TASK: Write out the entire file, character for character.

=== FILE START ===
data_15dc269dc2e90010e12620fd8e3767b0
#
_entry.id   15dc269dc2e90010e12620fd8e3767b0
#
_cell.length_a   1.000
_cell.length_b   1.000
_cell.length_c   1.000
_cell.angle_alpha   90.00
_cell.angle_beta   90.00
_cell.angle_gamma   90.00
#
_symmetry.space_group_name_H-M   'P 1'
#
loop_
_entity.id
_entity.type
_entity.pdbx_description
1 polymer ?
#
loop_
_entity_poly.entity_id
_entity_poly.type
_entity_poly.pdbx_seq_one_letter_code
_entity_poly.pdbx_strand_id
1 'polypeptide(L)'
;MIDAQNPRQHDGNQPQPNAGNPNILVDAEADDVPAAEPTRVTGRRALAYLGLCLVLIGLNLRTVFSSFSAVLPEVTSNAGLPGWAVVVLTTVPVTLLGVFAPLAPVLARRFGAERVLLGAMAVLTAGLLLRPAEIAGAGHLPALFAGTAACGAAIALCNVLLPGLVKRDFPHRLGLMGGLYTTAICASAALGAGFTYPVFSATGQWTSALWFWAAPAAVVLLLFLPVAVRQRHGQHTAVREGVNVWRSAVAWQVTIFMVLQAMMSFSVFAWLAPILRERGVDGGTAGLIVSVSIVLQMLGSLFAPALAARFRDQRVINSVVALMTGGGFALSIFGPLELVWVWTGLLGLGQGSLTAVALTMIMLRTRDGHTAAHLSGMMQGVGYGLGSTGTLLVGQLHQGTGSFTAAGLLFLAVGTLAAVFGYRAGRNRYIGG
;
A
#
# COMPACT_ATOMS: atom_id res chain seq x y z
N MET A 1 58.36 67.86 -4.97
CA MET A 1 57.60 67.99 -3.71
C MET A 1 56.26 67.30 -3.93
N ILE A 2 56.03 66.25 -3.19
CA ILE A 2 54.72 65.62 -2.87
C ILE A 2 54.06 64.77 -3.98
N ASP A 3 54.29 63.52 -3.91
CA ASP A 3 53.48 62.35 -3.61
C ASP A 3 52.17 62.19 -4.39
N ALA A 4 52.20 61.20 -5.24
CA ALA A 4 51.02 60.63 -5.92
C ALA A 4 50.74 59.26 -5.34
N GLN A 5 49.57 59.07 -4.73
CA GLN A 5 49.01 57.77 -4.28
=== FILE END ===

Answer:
data_15dc269dc2e90010e12620fd8e3767b0
#
_entry.id   15dc269dc2e90010e12620fd8e3767b0
#
_cell.length_a   1.000
_cell.length_b   1.000
_cell.length_c   1.000
_cell.angle_alpha   90.00
_cell.angle_beta   90.00
_cell.angle_gamma   90.00
#
_symmetry.space_group_name_H-M   'P 1'
#
loop_
_entity.id
_entity.type
_entity.pdbx_description
1 polymer ?
#
loop_
_entity_poly.entity_id
_entity_poly.type
_entity_poly.pdbx_seq_one_letter_code
_entity_poly.pdbx_strand_id
1 'polypeptide(L)'
;MIDAQNPRQHDGNQPQPNAGNPNILVDAEADDVPAAEPTRVTGRRALAYLGLCLVLIGLNLRTVFSSFSAVLPEVTSNAGLPGWAVVVLTTVPVTLLGVFAPLAPVLARRFGAERVLLGAMAVLTAGLLLRPAEIAGAGHLPALFAGTAACGAAIALCNVLLPGLVKRDFPHRLGLMGGLYTTAICASAALGAGFTYPVFSATGQWTSALWFWAAPAAVVLLLFLPVAVRQRHGQHTAVREGVNVWRSAVAWQVTIFMVLQAMMSFSVFAWLAPILRERGVDGGTAGLIVSVSIVLQMLGSLFAPALAARFRDQRVINSVVALMTGGGFALSIFGPLELVWVWTGLLGLGQGSLTAVALTMIMLRTRDGHTAAHLSGMMQGVGYGLGSTGTLLVGQLHQGTGSFTAAGLLFLAVGTLAAVFGYRAGRNRYIGG
;
A
#
# COMPACT_ATOMS: atom_id res chain seq x y z
N MET A 1 58.36 67.86 -4.97
CA MET A 1 57.60 67.99 -3.71
C MET A 1 56.26 67.30 -3.93
N ILE A 2 56.03 66.25 -3.19
CA ILE A 2 54.72 65.62 -2.87
C ILE A 2 54.06 64.77 -3.98
N ASP A 3 54.29 63.52 -3.91
CA ASP A 3 53.48 62.35 -3.61
C ASP A 3 52.17 62.19 -4.39
N ALA A 4 52.20 61.20 -5.24
CA ALA A 4 51.02 60.63 -5.92
C ALA A 4 50.74 59.26 -5.34
N GLN A 5 49.57 59.07 -4.73
CA GLN A 5 49.01 57.77 -4.28